Democratic Sen. Chuck Schumer opposed passage of the Science, Technology, Engineering and Math Jobs Act on the Senate floor Wednesday, claiming that the bill includes “anti-immigrant language” and pales in comparison to his own similar piece of legislation, the Benefits to Research and American Innovation through Nationality Statutes Act.
Texas Republican Sen. Jon Cornyn countered that Schumer’s bill has not passed the House.
The STEM Jobs Act, proposed by Texas Republican Rep. Lamar Smith and widely supported by Republicans, would provide 55,000 green card visas to immigrant students pursuing science, engineering, technology, and mathematics at U.S. colleges. Designed to allow the U.S. to “retain more of the highly skilled” international workforce studying in American colleges, the STEM Act passed the U.S. House of Representatives Friday by a 245 to 139-vote margin.
But Schumer is not pleased. He claimed that the STEM Jobs Act is not comprehensive enough, and would simply transfer available green-card opportunities to STEM students instead of creating new immigration opportunities.
Sen. Rand Paul called Schumer’s objection Wednesday “empty partisanship.”
In typical Capitol Hill fashion, both sides agree to the fundamental objective of the STEM Jobs Act, but passionately disagree on the legislative plan by which to accomplish it.
Both the STEM Jobs Act and Schumer’s BRAINS Act would allocate exactly 55,000 new STEM visas per year.
The main difference between the two proposals is that the STEM Jobs Act would eliminate the diversity visa program, which currently provides 55,000 visas per year to randomly-selected candidates from countries currently underrepresented in the United States. Schumer’s bill would leave that program in place.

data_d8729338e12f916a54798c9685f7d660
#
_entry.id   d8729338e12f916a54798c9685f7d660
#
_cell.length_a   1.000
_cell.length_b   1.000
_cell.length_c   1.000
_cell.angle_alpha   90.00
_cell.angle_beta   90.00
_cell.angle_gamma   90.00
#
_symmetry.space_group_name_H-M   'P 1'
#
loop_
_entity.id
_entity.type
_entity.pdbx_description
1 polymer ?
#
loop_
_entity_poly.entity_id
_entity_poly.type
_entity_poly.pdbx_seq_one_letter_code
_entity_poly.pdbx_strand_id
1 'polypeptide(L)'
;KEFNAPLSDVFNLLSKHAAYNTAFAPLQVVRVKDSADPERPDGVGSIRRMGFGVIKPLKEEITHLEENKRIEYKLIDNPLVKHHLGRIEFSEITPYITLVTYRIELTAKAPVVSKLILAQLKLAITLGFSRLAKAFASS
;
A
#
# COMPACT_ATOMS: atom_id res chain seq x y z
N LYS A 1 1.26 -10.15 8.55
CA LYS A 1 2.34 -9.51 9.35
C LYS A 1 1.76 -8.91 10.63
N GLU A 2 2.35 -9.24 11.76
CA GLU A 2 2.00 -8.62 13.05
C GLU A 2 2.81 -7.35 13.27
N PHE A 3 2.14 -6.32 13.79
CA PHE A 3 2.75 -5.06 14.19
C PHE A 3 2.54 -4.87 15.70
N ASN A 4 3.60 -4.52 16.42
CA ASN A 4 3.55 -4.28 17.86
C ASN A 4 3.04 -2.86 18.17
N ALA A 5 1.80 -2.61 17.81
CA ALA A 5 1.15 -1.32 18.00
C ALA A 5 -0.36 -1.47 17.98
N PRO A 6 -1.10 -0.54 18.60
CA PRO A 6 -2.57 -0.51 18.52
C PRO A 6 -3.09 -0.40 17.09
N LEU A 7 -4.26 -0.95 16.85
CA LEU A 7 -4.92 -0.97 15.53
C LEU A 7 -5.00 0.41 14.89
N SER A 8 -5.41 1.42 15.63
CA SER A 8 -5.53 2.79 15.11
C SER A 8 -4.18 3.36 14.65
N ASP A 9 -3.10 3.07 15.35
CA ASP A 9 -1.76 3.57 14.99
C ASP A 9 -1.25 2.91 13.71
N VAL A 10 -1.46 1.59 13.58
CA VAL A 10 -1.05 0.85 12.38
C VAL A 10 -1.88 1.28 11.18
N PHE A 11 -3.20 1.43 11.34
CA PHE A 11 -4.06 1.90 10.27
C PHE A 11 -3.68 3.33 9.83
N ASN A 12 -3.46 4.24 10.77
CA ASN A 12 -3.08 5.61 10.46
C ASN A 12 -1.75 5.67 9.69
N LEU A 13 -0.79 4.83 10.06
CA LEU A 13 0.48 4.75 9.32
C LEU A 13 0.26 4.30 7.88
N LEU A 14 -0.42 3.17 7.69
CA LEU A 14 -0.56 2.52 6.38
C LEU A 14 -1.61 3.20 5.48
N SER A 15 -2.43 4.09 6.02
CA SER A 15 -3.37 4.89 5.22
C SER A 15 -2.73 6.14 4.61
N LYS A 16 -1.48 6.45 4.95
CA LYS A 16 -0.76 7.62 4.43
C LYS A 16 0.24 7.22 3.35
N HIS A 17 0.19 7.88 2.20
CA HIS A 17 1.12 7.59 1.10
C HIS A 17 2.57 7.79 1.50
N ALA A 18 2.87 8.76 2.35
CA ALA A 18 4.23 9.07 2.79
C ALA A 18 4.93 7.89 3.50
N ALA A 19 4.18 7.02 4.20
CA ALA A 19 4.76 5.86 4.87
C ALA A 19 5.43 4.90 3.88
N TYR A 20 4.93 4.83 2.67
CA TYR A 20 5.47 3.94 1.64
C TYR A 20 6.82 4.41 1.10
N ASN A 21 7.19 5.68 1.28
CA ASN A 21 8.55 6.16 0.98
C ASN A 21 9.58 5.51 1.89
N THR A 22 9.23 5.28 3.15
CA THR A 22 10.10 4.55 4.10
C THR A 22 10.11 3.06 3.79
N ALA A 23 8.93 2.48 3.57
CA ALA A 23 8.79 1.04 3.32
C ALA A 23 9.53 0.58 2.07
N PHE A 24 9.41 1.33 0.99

The push to increase the diversity of nations represented in our legal immigration system is part of Democratic plans for comprehensive immigration reform. Southwestern Republicans like former New Mexico congresswoman Heather Wilson, however, have criticized the “random lottery” aspect of the diversity visa program, advocating instead for “merit”-based selection criteria.
Republicans believe Schumer’s bill has no chance of passing, and that the STEM Jobs Act has a more viable chance to become law.
“We need to break up the elephant into bite-size pieces. I want to break this up into passable bill by passable bill,” Republican Rep. Darrell Issa told reporters after the House vote Friday.
The Obama administration also opposes the STEM Act for its specifics rather than for its objective.
“[T]he Administration strongly supports legislation to attract and retain foreign students who graduate with advanced STEM degrees,” the administration noted in a statement last week. “However, the Administration does not support narrowly tailored proposals that do not meet the President’s long-term objectives with respect to comprehensive immigration reform.”
Sen. Schumer’s office did not immediately return a request for comment.